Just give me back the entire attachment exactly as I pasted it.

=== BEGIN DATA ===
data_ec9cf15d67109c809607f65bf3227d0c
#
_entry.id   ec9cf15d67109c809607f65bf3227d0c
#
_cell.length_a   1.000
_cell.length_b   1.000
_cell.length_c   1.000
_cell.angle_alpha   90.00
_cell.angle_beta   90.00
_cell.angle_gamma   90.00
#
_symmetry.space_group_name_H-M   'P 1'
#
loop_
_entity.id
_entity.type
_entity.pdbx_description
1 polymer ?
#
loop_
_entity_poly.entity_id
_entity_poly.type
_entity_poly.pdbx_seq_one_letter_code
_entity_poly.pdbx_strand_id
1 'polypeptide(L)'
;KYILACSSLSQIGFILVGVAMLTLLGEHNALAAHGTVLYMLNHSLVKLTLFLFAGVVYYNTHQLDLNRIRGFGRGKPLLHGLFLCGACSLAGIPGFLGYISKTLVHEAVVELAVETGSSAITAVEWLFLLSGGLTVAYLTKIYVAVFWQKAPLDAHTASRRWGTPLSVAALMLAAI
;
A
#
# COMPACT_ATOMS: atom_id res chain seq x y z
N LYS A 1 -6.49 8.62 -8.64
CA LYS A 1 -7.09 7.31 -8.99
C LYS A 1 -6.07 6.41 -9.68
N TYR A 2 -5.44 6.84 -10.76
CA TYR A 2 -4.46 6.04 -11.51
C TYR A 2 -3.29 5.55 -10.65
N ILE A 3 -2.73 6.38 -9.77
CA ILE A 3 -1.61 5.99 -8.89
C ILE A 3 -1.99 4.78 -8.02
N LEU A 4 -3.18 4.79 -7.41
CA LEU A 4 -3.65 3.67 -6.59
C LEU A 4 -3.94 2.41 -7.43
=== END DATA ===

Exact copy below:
data_ec9cf15d67109c809607f65bf3227d0c
#
_entry.id   ec9cf15d67109c809607f65bf3227d0c
#
_cell.length_a   1.000
_cell.length_b   1.000
_cell.length_c   1.000
_cell.angle_alpha   90.00
_cell.angle_beta   90.00
_cell.angle_gamma   90.00
#
_symmetry.space_group_name_H-M   'P 1'
#
loop_
_entity.id
_entity.type
_entity.pdbx_description
1 polymer ?
#
loop_
_entity_poly.entity_id
_entity_poly.type
_entity_poly.pdbx_seq_one_letter_code
_entity_poly.pdbx_strand_id
1 'polypeptide(L)'
;KYILACSSLSQIGFILVGVAMLTLLGEHNALAAHGTVLYMLNHSLVKLTLFLFAGVVYYNTHQLDLNRIRGFGRGKPLLHGLFLCGACSLAGIPGFLGYISKTLVHEAVVELAVETGSSAITAVEWLFLLSGGLTVAYLTKIYVAVFWQKAPLDAHTASRRWGTPLSVAALMLAAI
;
A
#
# COMPACT_ATOMS: atom_id res chain seq x y z
N LYS A 1 -6.49 8.62 -8.64
CA LYS A 1 -7.09 7.31 -8.99
C LYS A 1 -6.07 6.41 -9.68
N TYR A 2 -5.44 6.84 -10.76
CA TYR A 2 -4.46 6.04 -11.51
C TYR A 2 -3.29 5.55 -10.65
N ILE A 3 -2.73 6.38 -9.77
CA ILE A 3 -1.61 5.99 -8.89
C ILE A 3 -1.99 4.78 -8.02
N LEU A 4 -3.18 4.79 -7.41
CA LEU A 4 -3.65 3.67 -6.59
C LEU A 4 -3.94 2.41 -7.43